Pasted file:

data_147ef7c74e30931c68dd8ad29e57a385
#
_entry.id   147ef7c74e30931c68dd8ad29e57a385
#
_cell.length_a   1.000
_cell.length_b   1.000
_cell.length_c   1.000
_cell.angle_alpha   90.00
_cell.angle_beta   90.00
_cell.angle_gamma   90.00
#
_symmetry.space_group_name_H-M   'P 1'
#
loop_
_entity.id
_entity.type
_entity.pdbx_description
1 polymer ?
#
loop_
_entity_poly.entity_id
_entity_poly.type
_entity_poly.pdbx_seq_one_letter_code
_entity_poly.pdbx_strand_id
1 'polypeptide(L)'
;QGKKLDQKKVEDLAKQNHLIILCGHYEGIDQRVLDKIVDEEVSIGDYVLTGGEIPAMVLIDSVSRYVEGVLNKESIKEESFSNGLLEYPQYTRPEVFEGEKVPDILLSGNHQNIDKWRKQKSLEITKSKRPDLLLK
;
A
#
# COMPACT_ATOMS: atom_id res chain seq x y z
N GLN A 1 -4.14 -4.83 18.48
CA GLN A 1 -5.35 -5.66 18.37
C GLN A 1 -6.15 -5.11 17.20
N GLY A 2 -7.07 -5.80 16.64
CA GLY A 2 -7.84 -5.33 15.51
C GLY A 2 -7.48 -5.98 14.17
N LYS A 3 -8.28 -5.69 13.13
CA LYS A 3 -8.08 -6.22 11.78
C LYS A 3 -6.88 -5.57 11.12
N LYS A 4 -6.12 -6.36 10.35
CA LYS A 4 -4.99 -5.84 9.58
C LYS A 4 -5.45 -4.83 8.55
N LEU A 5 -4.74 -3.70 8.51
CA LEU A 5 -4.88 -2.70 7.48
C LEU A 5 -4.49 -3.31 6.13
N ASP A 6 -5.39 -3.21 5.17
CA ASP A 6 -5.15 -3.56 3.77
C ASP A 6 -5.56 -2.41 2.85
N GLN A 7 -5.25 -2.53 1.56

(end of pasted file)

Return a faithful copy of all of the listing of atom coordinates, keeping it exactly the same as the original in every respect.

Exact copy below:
data_147ef7c74e30931c68dd8ad29e57a385
#
_entry.id   147ef7c74e30931c68dd8ad29e57a385
#
_cell.length_a   1.000
_cell.length_b   1.000
_cell.length_c   1.000
_cell.angle_alpha   90.00
_cell.angle_beta   90.00
_cell.angle_gamma   90.00
#
_symmetry.space_group_name_H-M   'P 1'
#
loop_
_entity.id
_entity.type
_entity.pdbx_description
1 polymer ?
#
loop_
_entity_poly.entity_id
_entity_poly.type
_entity_poly.pdbx_seq_one_letter_code
_entity_poly.pdbx_strand_id
1 'polypeptide(L)'
;QGKKLDQKKVEDLAKQNHLIILCGHYEGIDQRVLDKIVDEEVSIGDYVLTGGEIPAMVLIDSVSRYVEGVLNKESIKEESFSNGLLEYPQYTRPEVFEGEKVPDILLSGNHQNIDKWRKQKSLEITKSKRPDLLLK
;
A
#
# COMPACT_ATOMS: atom_id res chain seq x y z
N GLN A 1 -4.14 -4.83 18.48
CA GLN A 1 -5.35 -5.66 18.37
C GLN A 1 -6.15 -5.11 17.20
N GLY A 2 -7.07 -5.80 16.64
CA GLY A 2 -7.84 -5.33 15.51
C GLY A 2 -7.48 -5.98 14.17
N LYS A 3 -8.28 -5.69 13.13
CA LYS A 3 -8.08 -6.22 11.78
C LYS A 3 -6.88 -5.57 11.12
N LYS A 4 -6.12 -6.36 10.35
CA LYS A 4 -4.99 -5.84 9.58
C LYS A 4 -5.45 -4.83 8.55
N LEU A 5 -4.74 -3.70 8.51
CA LEU A 5 -4.88 -2.70 7.48
C LEU A 5 -4.49 -3.31 6.13
N ASP A 6 -5.39 -3.21 5.17
CA ASP A 6 -5.15 -3.56 3.77
C ASP A 6 -5.56 -2.41 2.85
N GLN A 7 -5.25 -2.53 1.56